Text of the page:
The Transformation of the Summer Pasture: Geography, Migration, and Social Change in the Middle East 




The Transformation of the Summer Pasture: Geography, Migration, and Social Change in the Middle East

Chris Gratien, Ph.D. Candidate, Georgetown University

Summer is upon us and as in many summers past, millions will visit the various beaches of Turkey's Aegean and Mediterranean shores in search of fun and sun at popular holiday destinations such as Bodrum, Ayvalık, Fethiye, and Kaş. The warm coasts of modern Turkey are increasingly a vacation destination for those looking near and far for excitement or relaxation. The phenomenon of beach culture and many of the things that come with it are historically recent on the global stage; yet, summer sojourns to alternative locations are nothing new. In fact, long before the beach resorts of Bodrum, swarms of seasonal travelers once flocked not towards but rather away from the coasts during the hot Mediterranean summers.

The summer destination of choice throughout the Ottoman period was of course the mountains, where cooler air promised health and respite from the scorching heat of the plains and coasts. While for well-to-do city-folk this might have been a trip to a summer home in the mountains, all segments of society participated in this seasonal migration. In particular, pastoralist communities would move their entire herds and property to a summer pasture referred to as a yaylak (or yayla), where they would set up camp until the passing of the hottest months allowed them to migrate back down to the grassy plains for winter grazing. This seasonally migratory pattern arose out of a symbiosis between geography, climate, and human activity that defined life and politics in many parts of the Anatolian countryside.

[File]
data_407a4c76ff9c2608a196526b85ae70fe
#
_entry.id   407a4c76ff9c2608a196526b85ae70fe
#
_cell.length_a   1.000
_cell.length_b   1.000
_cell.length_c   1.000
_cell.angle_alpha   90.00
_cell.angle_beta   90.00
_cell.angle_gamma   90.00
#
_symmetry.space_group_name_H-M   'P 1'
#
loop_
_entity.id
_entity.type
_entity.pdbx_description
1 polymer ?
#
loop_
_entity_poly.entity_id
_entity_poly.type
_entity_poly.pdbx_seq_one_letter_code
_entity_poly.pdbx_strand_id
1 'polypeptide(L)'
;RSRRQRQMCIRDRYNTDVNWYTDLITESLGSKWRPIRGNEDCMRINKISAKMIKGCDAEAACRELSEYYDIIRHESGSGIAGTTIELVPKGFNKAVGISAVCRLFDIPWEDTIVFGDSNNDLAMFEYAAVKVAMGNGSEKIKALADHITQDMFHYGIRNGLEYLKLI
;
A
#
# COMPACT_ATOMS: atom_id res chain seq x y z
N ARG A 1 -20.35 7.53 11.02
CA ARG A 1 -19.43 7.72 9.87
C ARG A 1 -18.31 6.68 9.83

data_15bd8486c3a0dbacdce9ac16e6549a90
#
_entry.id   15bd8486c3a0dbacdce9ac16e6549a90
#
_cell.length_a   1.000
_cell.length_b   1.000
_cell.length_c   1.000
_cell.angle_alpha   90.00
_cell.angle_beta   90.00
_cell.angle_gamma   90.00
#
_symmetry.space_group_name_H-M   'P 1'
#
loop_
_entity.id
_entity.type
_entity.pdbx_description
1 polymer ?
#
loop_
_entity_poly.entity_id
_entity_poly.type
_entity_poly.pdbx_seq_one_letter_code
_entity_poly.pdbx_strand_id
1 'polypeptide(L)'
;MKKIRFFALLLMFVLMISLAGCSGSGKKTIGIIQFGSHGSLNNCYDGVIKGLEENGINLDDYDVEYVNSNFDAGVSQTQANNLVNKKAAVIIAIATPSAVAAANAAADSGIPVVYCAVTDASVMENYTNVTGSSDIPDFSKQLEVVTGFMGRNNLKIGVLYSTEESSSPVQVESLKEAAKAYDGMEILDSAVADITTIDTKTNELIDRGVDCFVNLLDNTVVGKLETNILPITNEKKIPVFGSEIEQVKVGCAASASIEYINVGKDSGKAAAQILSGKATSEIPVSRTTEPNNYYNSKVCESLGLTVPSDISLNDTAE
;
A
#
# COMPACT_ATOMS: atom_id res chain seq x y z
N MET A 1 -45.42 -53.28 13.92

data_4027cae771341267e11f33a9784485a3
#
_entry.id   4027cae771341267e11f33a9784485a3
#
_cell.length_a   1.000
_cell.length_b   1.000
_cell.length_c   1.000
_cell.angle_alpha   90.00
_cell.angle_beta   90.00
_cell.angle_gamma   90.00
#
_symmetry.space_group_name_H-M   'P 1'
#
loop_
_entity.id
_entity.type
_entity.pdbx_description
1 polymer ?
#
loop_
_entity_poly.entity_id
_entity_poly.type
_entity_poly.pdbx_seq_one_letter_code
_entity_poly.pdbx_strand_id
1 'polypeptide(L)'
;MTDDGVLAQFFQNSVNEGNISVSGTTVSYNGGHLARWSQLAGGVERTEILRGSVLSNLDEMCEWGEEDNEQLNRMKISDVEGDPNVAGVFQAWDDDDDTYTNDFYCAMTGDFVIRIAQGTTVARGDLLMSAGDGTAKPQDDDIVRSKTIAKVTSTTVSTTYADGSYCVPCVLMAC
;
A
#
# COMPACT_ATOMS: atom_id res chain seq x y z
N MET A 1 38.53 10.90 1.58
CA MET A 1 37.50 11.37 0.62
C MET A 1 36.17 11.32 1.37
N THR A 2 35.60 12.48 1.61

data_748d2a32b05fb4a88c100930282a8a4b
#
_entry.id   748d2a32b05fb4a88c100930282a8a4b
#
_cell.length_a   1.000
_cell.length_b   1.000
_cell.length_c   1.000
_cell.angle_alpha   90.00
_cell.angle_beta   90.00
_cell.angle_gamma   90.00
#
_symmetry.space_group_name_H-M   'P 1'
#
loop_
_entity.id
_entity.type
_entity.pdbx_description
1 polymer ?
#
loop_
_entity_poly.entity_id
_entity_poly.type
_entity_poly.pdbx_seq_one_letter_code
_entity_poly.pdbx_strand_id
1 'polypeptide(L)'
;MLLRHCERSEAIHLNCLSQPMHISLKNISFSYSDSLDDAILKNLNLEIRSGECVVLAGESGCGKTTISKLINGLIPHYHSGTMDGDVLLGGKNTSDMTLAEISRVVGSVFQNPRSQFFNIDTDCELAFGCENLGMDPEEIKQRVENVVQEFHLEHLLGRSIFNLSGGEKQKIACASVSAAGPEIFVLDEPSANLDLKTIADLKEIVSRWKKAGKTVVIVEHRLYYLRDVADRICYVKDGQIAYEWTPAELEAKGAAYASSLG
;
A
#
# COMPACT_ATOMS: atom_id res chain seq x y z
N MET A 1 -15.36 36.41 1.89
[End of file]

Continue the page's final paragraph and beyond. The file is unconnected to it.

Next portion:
Changes in the political, economic, and technological contexts of human society have dramatically transformed the function of the yaylas that nonetheless continue to hold symbolic significance for many. The massive migrations of people and animals have become a thing of the past, and while this has meant an overall decrease in the geographical significance of highland plateaus, people continue to find new ways of making use of these spaces. This short essay offers a historical glimpse at summer pastures and the migrations they encouraged over the course of dramatic changes in ecology within Turkey over the past two centuries complete with a compilation of maps new and old.

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